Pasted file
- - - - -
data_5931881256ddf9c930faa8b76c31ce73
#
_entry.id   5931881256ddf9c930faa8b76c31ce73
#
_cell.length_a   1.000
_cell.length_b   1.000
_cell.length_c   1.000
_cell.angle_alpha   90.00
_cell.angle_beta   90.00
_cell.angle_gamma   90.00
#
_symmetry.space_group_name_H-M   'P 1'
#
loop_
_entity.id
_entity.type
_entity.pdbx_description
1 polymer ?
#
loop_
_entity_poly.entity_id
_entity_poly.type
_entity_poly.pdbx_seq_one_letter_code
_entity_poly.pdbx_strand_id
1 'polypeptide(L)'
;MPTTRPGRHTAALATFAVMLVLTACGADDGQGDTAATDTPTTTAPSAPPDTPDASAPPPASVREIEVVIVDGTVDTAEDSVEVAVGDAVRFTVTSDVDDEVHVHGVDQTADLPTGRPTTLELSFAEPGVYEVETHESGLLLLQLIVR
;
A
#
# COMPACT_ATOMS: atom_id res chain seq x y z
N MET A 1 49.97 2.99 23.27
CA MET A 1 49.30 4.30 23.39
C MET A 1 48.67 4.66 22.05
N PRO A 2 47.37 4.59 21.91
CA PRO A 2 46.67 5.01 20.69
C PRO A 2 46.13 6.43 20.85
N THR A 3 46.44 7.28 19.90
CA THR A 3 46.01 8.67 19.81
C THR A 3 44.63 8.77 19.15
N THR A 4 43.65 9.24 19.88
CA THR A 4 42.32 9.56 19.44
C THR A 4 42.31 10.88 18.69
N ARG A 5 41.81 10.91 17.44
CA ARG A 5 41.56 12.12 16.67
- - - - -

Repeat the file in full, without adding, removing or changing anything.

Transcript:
data_5931881256ddf9c930faa8b76c31ce73
#
_entry.id   5931881256ddf9c930faa8b76c31ce73
#
_cell.length_a   1.000
_cell.length_b   1.000
_cell.length_c   1.000
_cell.angle_alpha   90.00
_cell.angle_beta   90.00
_cell.angle_gamma   90.00
#
_symmetry.space_group_name_H-M   'P 1'
#
loop_
_entity.id
_entity.type
_entity.pdbx_description
1 polymer ?
#
loop_
_entity_poly.entity_id
_entity_poly.type
_entity_poly.pdbx_seq_one_letter_code
_entity_poly.pdbx_strand_id
1 'polypeptide(L)'
;MPTTRPGRHTAALATFAVMLVLTACGADDGQGDTAATDTPTTTAPSAPPDTPDASAPPPASVREIEVVIVDGTVDTAEDSVEVAVGDAVRFTVTSDVDDEVHVHGVDQTADLPTGRPTTLELSFAEPGVYEVETHESGLLLLQLIVR
;
A
#
# COMPACT_ATOMS: atom_id res chain seq x y z
N MET A 1 49.97 2.99 23.27
CA MET A 1 49.30 4.30 23.39
C MET A 1 48.67 4.66 22.05
N PRO A 2 47.37 4.59 21.91
CA PRO A 2 46.67 5.01 20.69
C PRO A 2 46.13 6.43 20.85
N THR A 3 46.44 7.28 19.90
CA THR A 3 46.01 8.67 19.81
C THR A 3 44.63 8.77 19.15
N THR A 4 43.65 9.24 19.88
CA THR A 4 42.32 9.56 19.44
C THR A 4 42.31 10.88 18.69
N ARG A 5 41.81 10.91 17.44
CA ARG A 5 41.56 12.12 16.67